Before Facebook, Myspace seemed to suit the needs of leisure social networking while Facebook was more college-oriented with a set of professional clubs/pages. Before the shift of popularity towards Facebook occurred, nobody would have guessed Myspace’s imminent downhill spiral.
Eight years after it’s launch, Facebook houses an online presence that serves over 1 billion people. If it’s “population” keeps expanding, it will outnumber the world’s population. With this quality of number, one has to ask, is its site quality equal to that for its age and population? Many people seem to believe that with its growth, quality has decreased and has driven away many years, if not toning their usage down to a minimum. I say this because I know many people who do want a page on the website in case that sort of communication is necessary but who do not log-on daily as they would have in the past.
Facebook used to boast a very barren landscape when it came to advertising. People would not be bombarded with ads or pop-ups while navigating the site. Of course, the ad revenue became essential and now Facebook ads seem to read our minds. Whatever page we happen to be on or whatever we happen to type in the search bar, there’s an ad telling you they have what you want. Almost a quarter of the page is taken up by ads nowadays. Even Facebook pages themselves push their links onto your homepage and urge you to “like” them. Most people see this as a disruption to whatever communication they are trying to achieve.
The actual profiles themselves are constantly being changed. Adding timelines, adding cover photos and being able to see information since someone’s Day 1 on Facebook are just to name a few. These changes in formats, ads, gaming apps, search functions come often and involuntarily force us to adapt to it. I think people may spend more time learning how to use the new functions than they do talking to people or exploring pages. For me, it drove me away and made me less likely to want to sign-on and navigate the chaos.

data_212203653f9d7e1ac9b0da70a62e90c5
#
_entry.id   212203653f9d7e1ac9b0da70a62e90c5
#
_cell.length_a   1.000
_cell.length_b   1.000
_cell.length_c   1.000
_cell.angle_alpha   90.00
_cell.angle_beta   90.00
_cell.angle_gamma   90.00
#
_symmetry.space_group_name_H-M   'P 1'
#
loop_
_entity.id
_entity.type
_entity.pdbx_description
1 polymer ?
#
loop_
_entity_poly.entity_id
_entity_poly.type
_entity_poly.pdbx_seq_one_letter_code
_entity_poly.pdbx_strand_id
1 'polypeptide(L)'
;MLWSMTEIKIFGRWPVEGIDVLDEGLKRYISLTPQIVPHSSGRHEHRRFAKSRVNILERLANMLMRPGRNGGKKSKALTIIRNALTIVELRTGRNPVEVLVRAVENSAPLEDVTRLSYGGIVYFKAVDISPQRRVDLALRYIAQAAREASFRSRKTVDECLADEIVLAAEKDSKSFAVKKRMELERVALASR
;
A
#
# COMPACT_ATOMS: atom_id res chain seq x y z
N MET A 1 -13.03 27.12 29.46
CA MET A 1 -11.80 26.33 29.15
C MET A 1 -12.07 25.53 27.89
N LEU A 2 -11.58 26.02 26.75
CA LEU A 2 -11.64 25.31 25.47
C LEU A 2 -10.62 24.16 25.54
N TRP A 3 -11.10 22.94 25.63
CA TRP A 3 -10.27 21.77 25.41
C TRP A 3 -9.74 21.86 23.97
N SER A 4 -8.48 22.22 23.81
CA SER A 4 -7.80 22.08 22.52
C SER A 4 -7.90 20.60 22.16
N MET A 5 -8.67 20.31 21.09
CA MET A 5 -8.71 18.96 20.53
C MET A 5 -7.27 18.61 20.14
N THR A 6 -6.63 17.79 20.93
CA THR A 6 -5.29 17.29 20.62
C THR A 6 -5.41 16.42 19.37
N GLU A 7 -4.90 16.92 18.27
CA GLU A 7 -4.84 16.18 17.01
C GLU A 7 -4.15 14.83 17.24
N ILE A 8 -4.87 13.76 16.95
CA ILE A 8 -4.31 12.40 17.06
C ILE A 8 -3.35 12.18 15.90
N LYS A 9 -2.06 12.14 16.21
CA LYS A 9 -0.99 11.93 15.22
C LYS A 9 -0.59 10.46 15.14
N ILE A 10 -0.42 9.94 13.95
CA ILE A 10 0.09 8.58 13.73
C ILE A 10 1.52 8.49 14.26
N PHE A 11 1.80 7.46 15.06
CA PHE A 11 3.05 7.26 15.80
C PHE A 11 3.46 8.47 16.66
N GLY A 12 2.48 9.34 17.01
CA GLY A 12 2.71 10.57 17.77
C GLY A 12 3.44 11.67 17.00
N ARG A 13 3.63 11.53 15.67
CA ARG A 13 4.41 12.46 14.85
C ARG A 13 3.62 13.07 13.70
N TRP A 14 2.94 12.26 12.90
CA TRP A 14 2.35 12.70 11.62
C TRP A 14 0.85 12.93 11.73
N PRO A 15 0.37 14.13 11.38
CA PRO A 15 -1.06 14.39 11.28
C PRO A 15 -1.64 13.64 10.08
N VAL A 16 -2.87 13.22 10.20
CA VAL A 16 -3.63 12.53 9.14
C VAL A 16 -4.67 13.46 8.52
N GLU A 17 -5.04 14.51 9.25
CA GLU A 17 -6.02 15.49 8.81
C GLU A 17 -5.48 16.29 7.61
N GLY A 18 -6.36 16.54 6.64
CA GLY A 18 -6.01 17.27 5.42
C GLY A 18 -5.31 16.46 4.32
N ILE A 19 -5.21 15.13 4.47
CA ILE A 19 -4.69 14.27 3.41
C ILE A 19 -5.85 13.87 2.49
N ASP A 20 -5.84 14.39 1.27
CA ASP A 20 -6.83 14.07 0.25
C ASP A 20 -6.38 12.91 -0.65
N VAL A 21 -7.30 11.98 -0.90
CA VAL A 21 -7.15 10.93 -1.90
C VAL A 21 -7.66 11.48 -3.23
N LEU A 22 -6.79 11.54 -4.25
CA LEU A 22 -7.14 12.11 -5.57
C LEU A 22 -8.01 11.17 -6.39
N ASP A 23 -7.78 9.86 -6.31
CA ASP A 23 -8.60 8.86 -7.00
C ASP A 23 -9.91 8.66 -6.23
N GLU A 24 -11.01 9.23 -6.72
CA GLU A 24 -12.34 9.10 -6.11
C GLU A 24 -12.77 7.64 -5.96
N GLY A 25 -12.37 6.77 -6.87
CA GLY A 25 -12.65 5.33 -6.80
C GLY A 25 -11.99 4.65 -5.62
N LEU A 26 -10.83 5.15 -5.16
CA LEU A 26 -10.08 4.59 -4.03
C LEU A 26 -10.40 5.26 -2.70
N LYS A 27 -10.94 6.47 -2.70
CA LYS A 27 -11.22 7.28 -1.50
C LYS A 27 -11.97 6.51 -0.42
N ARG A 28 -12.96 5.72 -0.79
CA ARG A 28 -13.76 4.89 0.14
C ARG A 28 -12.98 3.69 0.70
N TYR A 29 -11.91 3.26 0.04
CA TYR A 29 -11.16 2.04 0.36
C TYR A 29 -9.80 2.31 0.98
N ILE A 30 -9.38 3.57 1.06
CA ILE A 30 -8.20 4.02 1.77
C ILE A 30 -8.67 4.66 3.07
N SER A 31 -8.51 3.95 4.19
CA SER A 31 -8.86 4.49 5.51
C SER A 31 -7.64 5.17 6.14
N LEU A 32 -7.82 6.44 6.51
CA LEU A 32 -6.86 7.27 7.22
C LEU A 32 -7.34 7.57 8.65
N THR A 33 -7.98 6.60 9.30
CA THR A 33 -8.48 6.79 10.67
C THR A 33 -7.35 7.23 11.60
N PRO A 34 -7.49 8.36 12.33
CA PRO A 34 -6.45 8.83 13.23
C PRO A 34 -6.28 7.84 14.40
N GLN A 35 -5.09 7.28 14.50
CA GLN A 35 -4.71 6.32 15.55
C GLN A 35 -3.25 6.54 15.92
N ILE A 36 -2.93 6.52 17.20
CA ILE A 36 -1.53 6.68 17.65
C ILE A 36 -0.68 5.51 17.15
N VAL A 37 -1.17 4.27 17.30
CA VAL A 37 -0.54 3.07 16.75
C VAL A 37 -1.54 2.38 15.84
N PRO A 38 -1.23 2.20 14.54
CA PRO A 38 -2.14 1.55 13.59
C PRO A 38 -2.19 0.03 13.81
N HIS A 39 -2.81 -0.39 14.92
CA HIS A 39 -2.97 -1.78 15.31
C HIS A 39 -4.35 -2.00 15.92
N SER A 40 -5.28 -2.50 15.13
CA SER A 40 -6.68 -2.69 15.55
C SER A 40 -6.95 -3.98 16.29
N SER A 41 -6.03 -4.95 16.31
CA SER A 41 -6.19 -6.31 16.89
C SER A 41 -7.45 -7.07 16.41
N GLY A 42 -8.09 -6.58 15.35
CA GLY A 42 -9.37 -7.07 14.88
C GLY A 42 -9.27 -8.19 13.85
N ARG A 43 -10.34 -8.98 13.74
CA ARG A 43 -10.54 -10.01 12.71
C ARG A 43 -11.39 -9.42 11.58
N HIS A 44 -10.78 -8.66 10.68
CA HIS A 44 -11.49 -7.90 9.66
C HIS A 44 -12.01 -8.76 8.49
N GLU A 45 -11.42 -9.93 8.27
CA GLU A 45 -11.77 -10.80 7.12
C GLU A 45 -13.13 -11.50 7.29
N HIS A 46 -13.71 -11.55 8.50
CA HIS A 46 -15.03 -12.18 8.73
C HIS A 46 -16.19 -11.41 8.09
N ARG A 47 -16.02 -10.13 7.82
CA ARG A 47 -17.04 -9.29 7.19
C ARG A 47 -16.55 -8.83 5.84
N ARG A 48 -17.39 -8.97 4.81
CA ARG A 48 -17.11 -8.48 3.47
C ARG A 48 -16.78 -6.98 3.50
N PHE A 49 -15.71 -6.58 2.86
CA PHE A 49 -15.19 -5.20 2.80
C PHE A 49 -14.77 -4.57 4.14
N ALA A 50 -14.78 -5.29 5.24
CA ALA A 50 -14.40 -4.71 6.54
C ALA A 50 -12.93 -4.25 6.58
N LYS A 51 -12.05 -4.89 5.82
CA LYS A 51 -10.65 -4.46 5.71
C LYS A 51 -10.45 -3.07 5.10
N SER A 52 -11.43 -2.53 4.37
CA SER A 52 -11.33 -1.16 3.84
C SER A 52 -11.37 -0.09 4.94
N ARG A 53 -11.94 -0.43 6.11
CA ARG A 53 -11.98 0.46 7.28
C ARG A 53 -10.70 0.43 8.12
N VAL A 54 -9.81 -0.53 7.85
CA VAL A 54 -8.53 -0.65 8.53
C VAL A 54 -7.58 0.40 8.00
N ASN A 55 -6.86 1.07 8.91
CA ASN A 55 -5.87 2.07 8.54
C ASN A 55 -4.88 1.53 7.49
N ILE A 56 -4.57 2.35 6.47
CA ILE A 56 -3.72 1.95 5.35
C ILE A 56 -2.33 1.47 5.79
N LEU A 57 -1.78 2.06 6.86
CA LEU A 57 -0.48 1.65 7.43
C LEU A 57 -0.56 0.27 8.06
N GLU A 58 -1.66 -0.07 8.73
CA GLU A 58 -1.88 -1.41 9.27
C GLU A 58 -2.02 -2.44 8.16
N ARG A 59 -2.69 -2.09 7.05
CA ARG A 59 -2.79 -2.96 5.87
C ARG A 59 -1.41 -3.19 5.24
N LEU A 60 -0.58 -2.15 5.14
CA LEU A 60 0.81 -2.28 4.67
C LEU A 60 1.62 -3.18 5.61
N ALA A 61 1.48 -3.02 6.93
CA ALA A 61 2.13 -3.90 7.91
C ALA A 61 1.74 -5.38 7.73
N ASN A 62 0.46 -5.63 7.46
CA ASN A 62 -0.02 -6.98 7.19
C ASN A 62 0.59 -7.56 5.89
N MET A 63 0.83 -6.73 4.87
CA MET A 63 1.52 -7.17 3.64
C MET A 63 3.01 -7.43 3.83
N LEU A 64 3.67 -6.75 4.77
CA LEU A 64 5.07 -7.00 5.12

Facebook has many faces. Unfortunately, one of those is that of a childish/immature one. Aside from the many corporations who promote themselves on Facebook, anybody of any age can post anything they want. From children to young teens to college students and adults, status updates have become a way to tell your daily story on the Web. Even pets and inanimate objects have their own pages. Much of the information one comes across can be seen as mindless, useless or ineffective.
Just as before, it is hard to predict the future of this popular social networking site. Many people leave and go to a cleaner format such as Twitter. Many people stay and conform to changes to keep up with the people in their lives. In the next few years, I don’t believe the Facebook population will decrease by the millions, but if there is a drastic drop maybe the developers can decide how to clean it up and make it user-friendly again.